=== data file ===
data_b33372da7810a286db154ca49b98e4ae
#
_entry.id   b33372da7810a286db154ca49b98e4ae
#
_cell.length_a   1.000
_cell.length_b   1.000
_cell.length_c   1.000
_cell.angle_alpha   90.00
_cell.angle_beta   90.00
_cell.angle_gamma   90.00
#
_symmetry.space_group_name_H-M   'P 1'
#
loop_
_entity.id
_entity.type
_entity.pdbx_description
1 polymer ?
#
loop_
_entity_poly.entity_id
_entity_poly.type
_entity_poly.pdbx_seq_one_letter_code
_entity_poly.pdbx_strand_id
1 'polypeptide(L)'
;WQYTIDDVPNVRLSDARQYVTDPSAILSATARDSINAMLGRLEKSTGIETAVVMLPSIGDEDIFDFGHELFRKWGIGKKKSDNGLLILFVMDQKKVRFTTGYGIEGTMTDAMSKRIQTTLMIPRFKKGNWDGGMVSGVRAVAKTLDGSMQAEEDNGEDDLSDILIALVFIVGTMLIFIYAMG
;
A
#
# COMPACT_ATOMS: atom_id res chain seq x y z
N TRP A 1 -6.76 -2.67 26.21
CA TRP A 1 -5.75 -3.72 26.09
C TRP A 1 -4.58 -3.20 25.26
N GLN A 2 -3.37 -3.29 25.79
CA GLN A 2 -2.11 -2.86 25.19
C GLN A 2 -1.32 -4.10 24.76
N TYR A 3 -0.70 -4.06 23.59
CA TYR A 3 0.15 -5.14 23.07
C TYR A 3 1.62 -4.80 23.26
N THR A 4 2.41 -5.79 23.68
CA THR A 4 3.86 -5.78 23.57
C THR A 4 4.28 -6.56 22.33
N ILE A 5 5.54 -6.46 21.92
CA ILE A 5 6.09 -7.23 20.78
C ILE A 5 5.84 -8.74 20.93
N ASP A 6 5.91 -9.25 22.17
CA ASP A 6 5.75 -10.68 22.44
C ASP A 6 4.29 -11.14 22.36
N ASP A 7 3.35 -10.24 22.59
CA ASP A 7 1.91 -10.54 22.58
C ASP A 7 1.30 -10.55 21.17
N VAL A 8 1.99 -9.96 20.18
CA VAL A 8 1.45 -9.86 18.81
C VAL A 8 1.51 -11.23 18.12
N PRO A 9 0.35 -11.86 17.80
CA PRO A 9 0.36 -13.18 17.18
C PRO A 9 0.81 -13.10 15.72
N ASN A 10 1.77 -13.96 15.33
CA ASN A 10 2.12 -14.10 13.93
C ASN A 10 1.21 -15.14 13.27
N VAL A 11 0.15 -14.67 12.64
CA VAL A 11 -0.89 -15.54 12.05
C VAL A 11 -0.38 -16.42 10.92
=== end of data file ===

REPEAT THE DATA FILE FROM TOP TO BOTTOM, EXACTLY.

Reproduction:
data_b33372da7810a286db154ca49b98e4ae
#
_entry.id   b33372da7810a286db154ca49b98e4ae
#
_cell.length_a   1.000
_cell.length_b   1.000
_cell.length_c   1.000
_cell.angle_alpha   90.00
_cell.angle_beta   90.00
_cell.angle_gamma   90.00
#
_symmetry.space_group_name_H-M   'P 1'
#
loop_
_entity.id
_entity.type
_entity.pdbx_description
1 polymer ?
#
loop_
_entity_poly.entity_id
_entity_poly.type
_entity_poly.pdbx_seq_one_letter_code
_entity_poly.pdbx_strand_id
1 'polypeptide(L)'
;WQYTIDDVPNVRLSDARQYVTDPSAILSATARDSINAMLGRLEKSTGIETAVVMLPSIGDEDIFDFGHELFRKWGIGKKKSDNGLLILFVMDQKKVRFTTGYGIEGTMTDAMSKRIQTTLMIPRFKKGNWDGGMVSGVRAVAKTLDGSMQAEEDNGEDDLSDILIALVFIVGTMLIFIYAMG
;
A
#
# COMPACT_ATOMS: atom_id res chain seq x y z
N TRP A 1 -6.76 -2.67 26.21
CA TRP A 1 -5.75 -3.72 26.09
C TRP A 1 -4.58 -3.20 25.26
N GLN A 2 -3.37 -3.29 25.79
CA GLN A 2 -2.11 -2.86 25.19
C GLN A 2 -1.32 -4.10 24.76
N TYR A 3 -0.70 -4.06 23.59
CA TYR A 3 0.15 -5.14 23.07
C TYR A 3 1.62 -4.80 23.26
N THR A 4 2.41 -5.79 23.68
CA THR A 4 3.86 -5.78 23.57
C THR A 4 4.28 -6.56 22.33
N ILE A 5 5.54 -6.46 21.92
CA ILE A 5 6.09 -7.23 20.78
C ILE A 5 5.84 -8.74 20.93
N ASP A 6 5.91 -9.25 22.17
CA ASP A 6 5.75 -10.68 22.44
C ASP A 6 4.29 -11.14 22.36
N ASP A 7 3.35 -10.24 22.59
CA ASP A 7 1.91 -10.54 22.58
C ASP A 7 1.30 -10.55 21.17
N VAL A 8 1.99 -9.96 20.18
CA VAL A 8 1.45 -9.86 18.81
C VAL A 8 1.51 -11.23 18.12
N PRO A 9 0.35 -11.86 17.80
CA PRO A 9 0.36 -13.18 17.18
C PRO A 9 0.81 -13.10 15.72
N ASN A 10 1.77 -13.96 15.33
CA ASN A 10 2.12 -14.10 13.93
C ASN A 10 1.21 -15.14 13.27
N VAL A 11 0.15 -14.67 12.64
CA VAL A 11 -0.89 -15.54 12.05
C VAL A 11 -0.38 -16.42 10.92